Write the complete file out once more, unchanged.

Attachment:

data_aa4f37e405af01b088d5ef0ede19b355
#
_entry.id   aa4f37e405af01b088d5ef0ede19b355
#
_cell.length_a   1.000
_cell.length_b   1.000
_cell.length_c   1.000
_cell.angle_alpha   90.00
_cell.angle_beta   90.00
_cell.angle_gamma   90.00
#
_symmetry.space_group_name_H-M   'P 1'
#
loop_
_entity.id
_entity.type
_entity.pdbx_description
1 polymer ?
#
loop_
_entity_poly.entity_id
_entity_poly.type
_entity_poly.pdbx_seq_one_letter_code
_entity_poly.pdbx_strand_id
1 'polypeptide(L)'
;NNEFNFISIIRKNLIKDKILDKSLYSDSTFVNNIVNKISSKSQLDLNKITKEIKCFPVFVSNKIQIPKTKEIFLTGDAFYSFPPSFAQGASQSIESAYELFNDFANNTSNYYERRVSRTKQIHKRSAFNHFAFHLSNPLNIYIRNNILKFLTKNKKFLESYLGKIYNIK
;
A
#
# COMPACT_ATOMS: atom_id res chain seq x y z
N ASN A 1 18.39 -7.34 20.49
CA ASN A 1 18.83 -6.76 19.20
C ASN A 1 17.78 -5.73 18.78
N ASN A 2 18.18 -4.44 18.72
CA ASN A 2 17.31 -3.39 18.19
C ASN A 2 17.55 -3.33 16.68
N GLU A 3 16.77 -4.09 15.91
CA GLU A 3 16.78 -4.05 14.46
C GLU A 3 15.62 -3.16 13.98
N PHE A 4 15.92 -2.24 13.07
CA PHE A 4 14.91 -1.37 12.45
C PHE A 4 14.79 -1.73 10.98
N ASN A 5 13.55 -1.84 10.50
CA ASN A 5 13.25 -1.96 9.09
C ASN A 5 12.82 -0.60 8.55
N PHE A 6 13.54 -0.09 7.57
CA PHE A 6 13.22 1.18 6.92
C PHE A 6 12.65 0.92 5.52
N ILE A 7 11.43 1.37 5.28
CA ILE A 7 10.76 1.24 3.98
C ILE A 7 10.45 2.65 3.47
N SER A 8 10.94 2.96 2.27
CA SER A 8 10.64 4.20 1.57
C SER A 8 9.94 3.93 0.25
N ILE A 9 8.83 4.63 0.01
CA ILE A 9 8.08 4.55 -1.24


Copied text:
data_aa4f37e405af01b088d5ef0ede19b355
#
_entry.id   aa4f37e405af01b088d5ef0ede19b355
#
_cell.length_a   1.000
_cell.length_b   1.000
_cell.length_c   1.000
_cell.angle_alpha   90.00
_cell.angle_beta   90.00
_cell.angle_gamma   90.00
#
_symmetry.space_group_name_H-M   'P 1'
#
loop_
_entity.id
_entity.type
_entity.pdbx_description
1 polymer ?
#
loop_
_entity_poly.entity_id
_entity_poly.type
_entity_poly.pdbx_seq_one_letter_code
_entity_poly.pdbx_strand_id
1 'polypeptide(L)'
;NNEFNFISIIRKNLIKDKILDKSLYSDSTFVNNIVNKISSKSQLDLNKITKEIKCFPVFVSNKIQIPKTKEIFLTGDAFYSFPPSFAQGASQSIESAYELFNDFANNTSNYYERRVSRTKQIHKRSAFNHFAFHLSNPLNIYIRNNILKFLTKNKKFLESYLGKIYNIK
;
A
#
# COMPACT_ATOMS: atom_id res chain seq x y z
N ASN A 1 18.39 -7.34 20.49
CA ASN A 1 18.83 -6.76 19.20
C ASN A 1 17.78 -5.73 18.78
N ASN A 2 18.18 -4.44 18.72
CA ASN A 2 17.31 -3.39 18.19
C ASN A 2 17.55 -3.33 16.68
N GLU A 3 16.77 -4.09 15.91
CA GLU A 3 16.78 -4.05 14.46
C GLU A 3 15.62 -3.16 13.98
N PHE A 4 15.92 -2.24 13.07
CA PHE A 4 14.91 -1.37 12.45
C PHE A 4 14.79 -1.73 10.98
N ASN A 5 13.55 -1.84 10.50
CA ASN A 5 13.25 -1.96 9.09
C ASN A 5 12.82 -0.60 8.55
N PHE A 6 13.54 -0.09 7.57
CA PHE A 6 13.22 1.18 6.92
C PHE A 6 12.65 0.92 5.52
N ILE A 7 11.43 1.37 5.28
CA ILE A 7 10.76 1.24 3.98
C ILE A 7 10.45 2.65 3.47
N SER A 8 10.94 2.96 2.27
CA SER A 8 10.64 4.20 1.57
C SER A 8 9.94 3.93 0.25
N ILE A 9 8.83 4.63 0.01
CA ILE A 9 8.08 4.55 -1.24